The National Agricultural Statistics Service (NASS) recently released 2022 county yields for corn and soybeans. Overall, U.S. average yields were below trends for corn and soybeans. Drought reduced yields in the Great Plains, Delta, and mid-South were partially offset by above-trend yields in many counties of the Midwest.
According to NASS, the U.S. average corn yield for 2022 was 173 bushels, 5 bushels below the trend yield of 178 bushels per acre. The 2022 trend yield represents an estimate of the expected yield for 2022 under normal growing conditions and is found by fitting a straight line through the previous 20 years of yields (i.e., 2002 to 2021 yields for the 2022 trend yield). The fitted line is then extended into 2022. Being 5 bushels below trend means that the 2022 yield was below expectations by 5 bushels.
U.S. yields have been below trend in three of the last four years: -6 bushels per acre in 2019, -3 in 2020, +1 in 2021, and -5 in 2022 (see Figure 1). These below-trend yields coincided with above-average corn prices beginning in 2020 (see farmdoc daily, May 31, 2022). While many factors influence corn prices, U.S. yields are significant factors. A below-trend yield acts to increase the price because of lower supply. The reverse is true as well. Above trend yields lead to higher supply and place downward pressure on corn prices. The period from 2013 to 2018 had above-trend yields, which tended to put downward pressure on prices. From 2013 to 2019, corn prices were generally low (see farmdoc daily, May 31, 2022).
County yields for corn in 2022 are shown in Figure 2. The highest county yield was in Elmore, Idaho, with a yield of 247.3 bushels per acre. Many yields in Illinois were exceptional. Stark County, Illinois, had a yield of 240.6 bushels per acre. The next nine highest yields in Illinois were in Woodford County (235.7 bushels per acre), Ogle County (234.7), De Witt County (232.9), Macon County (232.5), McLean County (232.3), Henry County (231.9), and Sangamon County (231.9).
Actual yields are influenced by both inherent land productivity and growing conditions during a year. Evaluating yields relative to trends provides perspectives on how growing conditions impact yields. Above trend yields were in areas experiencing good growing conditions. Below-trend yields occur in areas of poorer growing conditions. Figure 3 shows county yields minus their respective trend yields. Trend yields were calculated in a manner similar to U.S. yields.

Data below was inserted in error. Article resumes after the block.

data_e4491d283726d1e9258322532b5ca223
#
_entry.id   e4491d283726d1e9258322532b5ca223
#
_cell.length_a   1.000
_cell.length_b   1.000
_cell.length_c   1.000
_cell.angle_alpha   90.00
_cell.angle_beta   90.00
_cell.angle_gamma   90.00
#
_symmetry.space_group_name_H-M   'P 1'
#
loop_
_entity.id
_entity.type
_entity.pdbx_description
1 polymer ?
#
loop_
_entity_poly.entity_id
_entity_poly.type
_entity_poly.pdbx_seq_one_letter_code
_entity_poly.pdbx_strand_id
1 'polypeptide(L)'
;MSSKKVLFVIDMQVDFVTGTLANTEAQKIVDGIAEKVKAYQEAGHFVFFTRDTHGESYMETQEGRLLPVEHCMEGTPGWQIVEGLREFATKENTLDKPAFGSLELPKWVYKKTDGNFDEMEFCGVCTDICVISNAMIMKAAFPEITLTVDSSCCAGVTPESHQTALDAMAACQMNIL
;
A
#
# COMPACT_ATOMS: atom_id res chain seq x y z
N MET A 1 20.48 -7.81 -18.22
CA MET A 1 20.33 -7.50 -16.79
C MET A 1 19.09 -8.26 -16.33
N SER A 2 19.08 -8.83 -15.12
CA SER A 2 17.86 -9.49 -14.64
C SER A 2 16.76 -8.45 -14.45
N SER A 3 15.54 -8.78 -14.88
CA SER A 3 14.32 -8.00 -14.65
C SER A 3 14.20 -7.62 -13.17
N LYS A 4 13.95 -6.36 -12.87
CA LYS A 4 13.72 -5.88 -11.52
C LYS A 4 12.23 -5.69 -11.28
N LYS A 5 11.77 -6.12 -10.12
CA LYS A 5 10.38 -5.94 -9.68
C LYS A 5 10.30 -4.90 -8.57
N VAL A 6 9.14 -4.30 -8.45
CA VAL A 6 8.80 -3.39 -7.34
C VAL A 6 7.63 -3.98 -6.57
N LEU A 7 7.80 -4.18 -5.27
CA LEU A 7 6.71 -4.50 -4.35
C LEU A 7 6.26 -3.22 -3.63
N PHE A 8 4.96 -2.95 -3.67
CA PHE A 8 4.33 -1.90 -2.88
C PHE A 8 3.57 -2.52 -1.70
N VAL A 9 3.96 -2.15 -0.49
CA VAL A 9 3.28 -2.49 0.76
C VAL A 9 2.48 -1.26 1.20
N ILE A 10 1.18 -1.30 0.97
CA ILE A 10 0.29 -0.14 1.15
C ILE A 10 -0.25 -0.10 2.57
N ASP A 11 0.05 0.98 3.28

Overall yields were above trend in a geographical area, beginning with some counties in North Dakota, heading east through southern Minnesota and northeast Iowa, then into Illinois, continuing into Indiana and Northwest Ohio (see Figure 3). Outside of this area, many counties had below trend yields, with some of the worst yields being in parts of the Great Plains: South Dakota, Nebraska, Kansas, Oklahoma, and Texas. Actual yields also were below trend in many counties of the Mississippi Delta and the mid-South: Kentucky, Tennessee, Arkansas, Louisiana, Mississippi, and Alabama. These areas of below trend yields faced significant drought during 2022 (see farmdoc daily, December 13, 2022).
According to NASS, U.S. soybean yields in 2022 averaged 49.5 bushels per acre, below the trend yield of 52 bushels per acre (see Figure 4). Like corn, there was a geographical distribution of yields.
The highest county yields were in Illinois (see Figure 5). Eight Illinois counties had yields above 70 bushels per acre: Piatt (74.2 bushels per acre), Macon (73.8), Sangamon (72.7), Scott (72.1), Logan (71.8), Tazewell (71), Stark (70.8) and Morgan (70). These counties were in central Illinois, which has experienced exceptional soybean yields in recent years. No counties outside of Illinois had yield above 70 bushels per acre.
Overall, most counties in the Corn Belt were at or above trend. However, below-trend yields occurred in many counties in parts of the Great Plains: South Dakota, Nebraska, Kansas, and Oklahoma). Below trend yields occurred in New York, eastern Pennsylvania, and the southern Mississippi River.
Both U.S. average corn and soybean yields were below trend in 2022. For both crops, areas of the Midwest had above-trend yields. The Great Plains, Mississippi Delta, and Mid-South drought adversely impacted yields. However, above-trend yields in the Midwest kept U.S. yields closer to trend nationally.
Notably, yields have been below trend in recent years, particularly for corn. A return to above-trend yields could lead to a return of lower corn and soybean prices.
Schnitkey, G., C. Zulauf, N. Paulson, K. Swanson and J. Baltz. "Are Long-Run Prices Still $4 for Corn, $10 for Soybeans, and $5.50 for Wheat?" farmdoc daily (12):79, Department of Agricultural and Consumer Economics, University of Illinois at Urbana-Champaign, May 31, 2022.
Schnitkey, G., N. Paulson, C. Zulauf and J. Baltz. "Corn and Soybean Yields in 2022." farmdoc daily (12):188, Department of Agricultural and Consumer Economics, University of Illinois at Urbana-Champaign, December 13, 2022.
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